We may now be living in a golden age of software copyright jurisprudence. Perhaps not in eventual outcomes – the Supreme Court’s decision in Google v. Oracle left many observers underwhelmed and many questions frustratingly unanswered – but in the richness of the number of disputes currently being raised that could help elide some of the trickier unanswered questions in the law.
To this end, the Does v. Github litigation (aka the “Copilot case”) might be on the leading edge of teasing out some really interesting issues that have long been lingering under, or are brand new to, the application of copyright to the “art” of software programming. On 4 May 2023 we had the first hearing in that case, which might show the direction that that case is heading and where newer or unexplored issues might develop in that case.
The hearing itself was a classic civil procedure dispute, where the defendants (Github, Microsoft, and various OpenAI entities) asked the court to toss out on procedural grounds most, if not all, of the claims made by the Plaintiffs – four programmer who have posted their code on Github under various open source licenses.
Requesting a court to toss out claims – or an entire case – early in the proceedings is a fairly common tactic in federal litigation as the result of two cases from the U.S. Supreme Court from the late-2000s now sometimes collectively referred to as “Twiqbal.” What has evolved in response to those cases – and the prevalence of defendants requesting dismissal under them – is a bit of a do-si-do where the judge finds some of the grounds for dismissal meritorious, but gives the plaintiff some latitude to clean up or better outline some or all of their claims so that they may survive. It very much appears that that is going to happen in the Copilot case – although plaintiffs also may be dropping some of the original claims, which were about a wide a net to cast as possible under federal and state law with one notable exception – no claim of direct or indirect copyright infringement has been lodged.
Other issues the hearing touched on, which could be of substantial interest and which may get teased out more detail if and when this litigation progresses are the following:
· The Sony/Betamax case – the 1980s case that found fair use for “time shifting” using VCRs – might still yet have some continued vitality. It appears that there may be a debate over whether, and to what extent, Generative AI tools like Copilot engage in substantial non-infringing use of the content they are trained upon, even if there are certain uses that nevertheless infringe. During hearing, certain numbers were thrown around (for example, that Copilot may have, in 1% of the prompts made to it, reproduced copyrightable content); the extent to which these numbers are borne out, and are sufficient to invoke Sony/Betamax fair use, will be interesting to watch.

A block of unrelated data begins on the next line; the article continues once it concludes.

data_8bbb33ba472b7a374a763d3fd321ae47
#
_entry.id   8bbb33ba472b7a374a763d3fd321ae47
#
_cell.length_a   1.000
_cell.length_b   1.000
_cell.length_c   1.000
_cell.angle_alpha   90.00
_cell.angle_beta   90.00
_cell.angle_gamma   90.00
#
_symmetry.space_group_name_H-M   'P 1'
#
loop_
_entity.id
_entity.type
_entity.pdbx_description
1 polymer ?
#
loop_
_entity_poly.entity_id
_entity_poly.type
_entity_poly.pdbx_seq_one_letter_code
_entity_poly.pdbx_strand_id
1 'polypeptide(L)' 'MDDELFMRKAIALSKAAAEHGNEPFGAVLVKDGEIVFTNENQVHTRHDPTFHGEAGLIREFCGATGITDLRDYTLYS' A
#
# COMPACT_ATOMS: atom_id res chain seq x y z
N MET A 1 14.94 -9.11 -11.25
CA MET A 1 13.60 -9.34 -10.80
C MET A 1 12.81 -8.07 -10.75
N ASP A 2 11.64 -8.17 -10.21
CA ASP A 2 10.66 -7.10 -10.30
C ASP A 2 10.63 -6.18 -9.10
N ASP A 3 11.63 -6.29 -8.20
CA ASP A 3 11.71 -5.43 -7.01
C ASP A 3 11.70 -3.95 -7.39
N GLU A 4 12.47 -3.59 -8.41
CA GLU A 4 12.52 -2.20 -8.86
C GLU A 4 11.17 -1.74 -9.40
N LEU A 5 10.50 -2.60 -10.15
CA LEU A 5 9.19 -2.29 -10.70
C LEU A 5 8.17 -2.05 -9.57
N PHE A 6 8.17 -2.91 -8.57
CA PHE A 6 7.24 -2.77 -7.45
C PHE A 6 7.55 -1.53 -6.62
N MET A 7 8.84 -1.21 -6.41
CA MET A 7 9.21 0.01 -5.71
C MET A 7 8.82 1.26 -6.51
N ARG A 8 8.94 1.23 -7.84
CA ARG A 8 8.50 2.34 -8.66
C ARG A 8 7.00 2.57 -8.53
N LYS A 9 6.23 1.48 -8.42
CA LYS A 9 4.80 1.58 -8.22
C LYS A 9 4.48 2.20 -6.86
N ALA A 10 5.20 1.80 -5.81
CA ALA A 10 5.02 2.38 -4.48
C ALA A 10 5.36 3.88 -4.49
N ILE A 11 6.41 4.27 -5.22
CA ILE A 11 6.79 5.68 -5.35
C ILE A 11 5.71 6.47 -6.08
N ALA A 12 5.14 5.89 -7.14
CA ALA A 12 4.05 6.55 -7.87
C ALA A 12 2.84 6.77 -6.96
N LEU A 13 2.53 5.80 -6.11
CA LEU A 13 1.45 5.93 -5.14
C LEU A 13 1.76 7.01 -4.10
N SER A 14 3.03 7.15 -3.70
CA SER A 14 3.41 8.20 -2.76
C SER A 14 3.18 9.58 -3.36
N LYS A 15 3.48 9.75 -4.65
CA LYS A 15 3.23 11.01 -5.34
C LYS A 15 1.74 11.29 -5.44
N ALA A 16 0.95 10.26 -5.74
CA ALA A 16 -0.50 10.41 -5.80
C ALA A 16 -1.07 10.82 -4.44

· Section 1202b of the U.S. Copyright Act (17 USC § 1202(b)) (part of the controversial Digital Millennium Copyright Act – the DMCA) precludes the removal, without permission of a copyright holder, of so-called “CMI” – copyright management information. Is it possible to violate this part of the copyright statute even if you are not using – or are using in a way that doesn’t require the copyright holder’s permission – any copyrightable material to which that CMI is attached? Given that there is, as yet, no claim being made of copyright infringement, this may be a crucial question to sustain federal claims – and federal remedies, which in the case of CMI, can be more substantial than any copyright infringement claim – as statutory damages are assessed based on “act of circumvention” not “with respect to any one work”.
· Is there a separate state law claim for breach of contract available even if there may be also a claim available for copyright infringement (or, for that matter, a claim for removal of CMI)? This is an issue that’s currently being requested to be reviewed by the U.S. Supreme Court under the doctrine of “copyright pre-emption” – which holds that you may not pursue via state law claims an action that is really no more than a federal copyright infringement action. The extent two which this issue applies in open source licensing is a long-standing debate, which I addressed in my recent book chapter on open source licensing and copyrights.
· What sort of activities that Copilot (or other Generative AI tools) does can establish a license violation? Most of the press on the matter has focused on the output of the Copilot tool – the code suggestions that Copilot provides in response to a user prompt – but can a claim also be made that the mere act of training the tool is itself a license violation? That claim would seem to be inconsistent with Software Freedom One: “The freedom to study how the program works” – does that freedom come with conditions? At one point, a lawyer for the Plaintiffs – said to be an active member of the open source community – said that at least the Affero GPL might impose license compliance obligations merely by the act of training. If validated, this theory might substantially impact how companies deal with code under this license in the future.
And finally, although not argued at this stage of the lawsuit, there remains the underlying – and frustratingly substantially unresolved – issue of how does one separate copyrightable expression from uncopyrightable ideas or functionality in the area of software. This was the subject of an extensive, and thoughtful analysis of the trial court in the Google v. Oracle dispute, but that decision was eventually overturned and the litigation from that point forward revolved around the thornier (and substantially fact-dependent) question of fair use.
Will this case rise, and converge, to address some of the more interesting and thorny issues in software, open source and the law? That remains to be seen – but the case is one worth following.